This was the entirety of the investigation.  You never did get to tell that detective that this was all over unpaid rent, and when it came up later with the lawyers, she confidently let yours know that rent WAS paid.  Except, it wasn’t.  Never was.

Bank Account Statement for Rental Agreement between Tim Guilfoy (owner) and Jennifer Astle (Renter)

The detective never looked into this account, never bothered to acknowledge its existence.  She just took the word of the accuser that there was no motive to fabricate accusations, and in every interaction with your lawyer let it be known that she KNOWS you are guilty.  That detective had a duty to investigate on YOUR behalf just as much as your accusers, and she dropped that enormous ball, with glee.  It is later revealed that at no time during the course of the investigation did the mother mention that she was behind in rent, much less that she was thousands of dollars behind in paying you rent, and was about to be kicked out of your house.  In fact, the mother told the detective that you had outright bought her the house, and that she now understood that it was because you wanted to keep the girls “close” to you, even though the house was in Tennessee and you lived in Missouri.  The detective never explored any financial or rental relationship between you and the accusers.  You can do literally nothing about this breach of police integrity.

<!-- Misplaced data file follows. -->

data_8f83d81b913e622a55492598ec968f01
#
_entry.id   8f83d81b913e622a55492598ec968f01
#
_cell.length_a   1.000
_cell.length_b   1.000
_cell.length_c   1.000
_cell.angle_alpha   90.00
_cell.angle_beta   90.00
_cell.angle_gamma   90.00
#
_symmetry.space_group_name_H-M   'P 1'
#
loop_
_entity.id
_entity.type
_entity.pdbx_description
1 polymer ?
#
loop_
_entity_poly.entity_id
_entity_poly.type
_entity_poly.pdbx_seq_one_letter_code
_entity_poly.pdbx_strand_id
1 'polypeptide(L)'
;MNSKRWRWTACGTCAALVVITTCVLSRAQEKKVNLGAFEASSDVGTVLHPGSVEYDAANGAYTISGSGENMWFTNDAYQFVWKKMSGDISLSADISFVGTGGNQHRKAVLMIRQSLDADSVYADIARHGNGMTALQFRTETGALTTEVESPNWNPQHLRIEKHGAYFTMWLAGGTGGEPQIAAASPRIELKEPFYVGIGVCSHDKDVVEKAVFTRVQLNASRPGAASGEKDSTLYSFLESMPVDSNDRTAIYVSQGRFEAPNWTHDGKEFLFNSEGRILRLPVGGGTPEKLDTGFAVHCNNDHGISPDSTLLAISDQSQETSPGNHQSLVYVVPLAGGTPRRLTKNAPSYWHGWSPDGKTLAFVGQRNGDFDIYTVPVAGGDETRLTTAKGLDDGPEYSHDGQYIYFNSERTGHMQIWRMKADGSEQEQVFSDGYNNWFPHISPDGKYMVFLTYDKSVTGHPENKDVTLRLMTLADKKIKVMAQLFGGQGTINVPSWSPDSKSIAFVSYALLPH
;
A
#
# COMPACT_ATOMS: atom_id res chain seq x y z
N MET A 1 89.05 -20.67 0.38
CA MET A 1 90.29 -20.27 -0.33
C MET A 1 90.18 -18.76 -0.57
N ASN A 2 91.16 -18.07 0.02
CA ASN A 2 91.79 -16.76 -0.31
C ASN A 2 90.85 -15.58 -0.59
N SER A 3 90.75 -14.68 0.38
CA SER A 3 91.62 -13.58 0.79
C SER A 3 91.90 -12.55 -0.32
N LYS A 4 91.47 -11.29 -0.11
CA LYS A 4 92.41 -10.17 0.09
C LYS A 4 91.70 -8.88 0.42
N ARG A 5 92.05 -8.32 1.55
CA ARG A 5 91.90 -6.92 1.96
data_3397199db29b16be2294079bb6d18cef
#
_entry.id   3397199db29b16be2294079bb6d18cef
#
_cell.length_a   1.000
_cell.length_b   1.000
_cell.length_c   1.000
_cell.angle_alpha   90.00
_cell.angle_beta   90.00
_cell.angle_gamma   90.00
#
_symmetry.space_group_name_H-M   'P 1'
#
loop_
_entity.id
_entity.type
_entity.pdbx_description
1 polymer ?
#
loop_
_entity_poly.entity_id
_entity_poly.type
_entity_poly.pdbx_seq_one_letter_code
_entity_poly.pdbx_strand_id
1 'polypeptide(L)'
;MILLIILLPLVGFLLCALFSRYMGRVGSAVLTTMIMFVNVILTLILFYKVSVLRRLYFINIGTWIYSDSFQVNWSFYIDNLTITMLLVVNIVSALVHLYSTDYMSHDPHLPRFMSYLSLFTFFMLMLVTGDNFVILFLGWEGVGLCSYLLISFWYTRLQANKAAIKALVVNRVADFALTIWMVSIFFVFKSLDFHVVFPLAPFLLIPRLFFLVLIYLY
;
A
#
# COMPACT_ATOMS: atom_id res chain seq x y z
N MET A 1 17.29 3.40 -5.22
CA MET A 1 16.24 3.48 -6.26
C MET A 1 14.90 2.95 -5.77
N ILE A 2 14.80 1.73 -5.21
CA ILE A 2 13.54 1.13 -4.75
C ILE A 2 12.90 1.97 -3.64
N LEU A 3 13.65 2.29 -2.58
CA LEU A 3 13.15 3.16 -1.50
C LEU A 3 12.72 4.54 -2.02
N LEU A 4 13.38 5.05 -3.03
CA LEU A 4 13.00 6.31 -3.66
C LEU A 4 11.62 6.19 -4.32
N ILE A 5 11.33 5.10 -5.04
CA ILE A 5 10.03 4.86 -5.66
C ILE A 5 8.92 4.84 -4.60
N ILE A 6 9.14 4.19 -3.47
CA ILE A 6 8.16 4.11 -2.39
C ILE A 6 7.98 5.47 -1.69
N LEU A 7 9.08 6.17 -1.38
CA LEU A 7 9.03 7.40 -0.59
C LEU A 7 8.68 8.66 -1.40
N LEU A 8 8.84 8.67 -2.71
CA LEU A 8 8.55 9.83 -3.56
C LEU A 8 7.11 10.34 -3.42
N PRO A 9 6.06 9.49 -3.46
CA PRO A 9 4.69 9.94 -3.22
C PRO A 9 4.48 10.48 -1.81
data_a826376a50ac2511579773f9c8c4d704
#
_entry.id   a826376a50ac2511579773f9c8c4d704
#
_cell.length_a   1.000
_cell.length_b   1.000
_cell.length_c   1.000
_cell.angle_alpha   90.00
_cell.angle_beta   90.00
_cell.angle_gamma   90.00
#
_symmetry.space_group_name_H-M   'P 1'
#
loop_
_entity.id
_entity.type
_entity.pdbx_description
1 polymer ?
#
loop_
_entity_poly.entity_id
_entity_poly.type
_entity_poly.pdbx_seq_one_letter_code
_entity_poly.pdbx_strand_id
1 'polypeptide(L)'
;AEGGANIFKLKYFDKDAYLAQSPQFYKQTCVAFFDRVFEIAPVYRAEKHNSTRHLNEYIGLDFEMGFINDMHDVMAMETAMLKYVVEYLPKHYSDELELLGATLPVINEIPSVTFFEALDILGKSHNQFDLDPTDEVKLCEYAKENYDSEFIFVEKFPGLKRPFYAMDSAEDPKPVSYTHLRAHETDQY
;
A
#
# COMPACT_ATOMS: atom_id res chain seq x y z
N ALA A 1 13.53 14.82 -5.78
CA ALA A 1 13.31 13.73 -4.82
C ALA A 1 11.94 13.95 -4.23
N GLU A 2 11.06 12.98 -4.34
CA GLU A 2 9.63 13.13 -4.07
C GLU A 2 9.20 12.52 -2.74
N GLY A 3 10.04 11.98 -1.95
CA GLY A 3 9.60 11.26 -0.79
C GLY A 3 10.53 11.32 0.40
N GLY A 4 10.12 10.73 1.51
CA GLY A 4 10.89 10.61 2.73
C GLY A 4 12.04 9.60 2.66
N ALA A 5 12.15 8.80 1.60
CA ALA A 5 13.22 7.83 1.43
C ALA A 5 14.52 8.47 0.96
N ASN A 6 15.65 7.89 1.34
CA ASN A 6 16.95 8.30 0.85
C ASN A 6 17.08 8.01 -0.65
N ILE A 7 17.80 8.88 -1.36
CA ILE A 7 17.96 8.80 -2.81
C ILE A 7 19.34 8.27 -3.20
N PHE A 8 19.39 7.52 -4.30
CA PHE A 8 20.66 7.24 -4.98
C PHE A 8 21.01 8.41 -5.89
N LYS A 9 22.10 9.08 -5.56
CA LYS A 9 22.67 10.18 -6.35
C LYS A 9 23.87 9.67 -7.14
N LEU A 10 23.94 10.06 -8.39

You think, I’ve seen Law & Order, I know that when a child says they were sexually abused that they are taken immediately to a doctor to try to preserve any possible evidence, or at the very least to make sure that they’re okay now.  That doesn’t happen in your situation.  You were charged immediately, well before the examinations, which happened a month later.  The results of those examinations are not surprising to you: no evidence whatsoever of assault.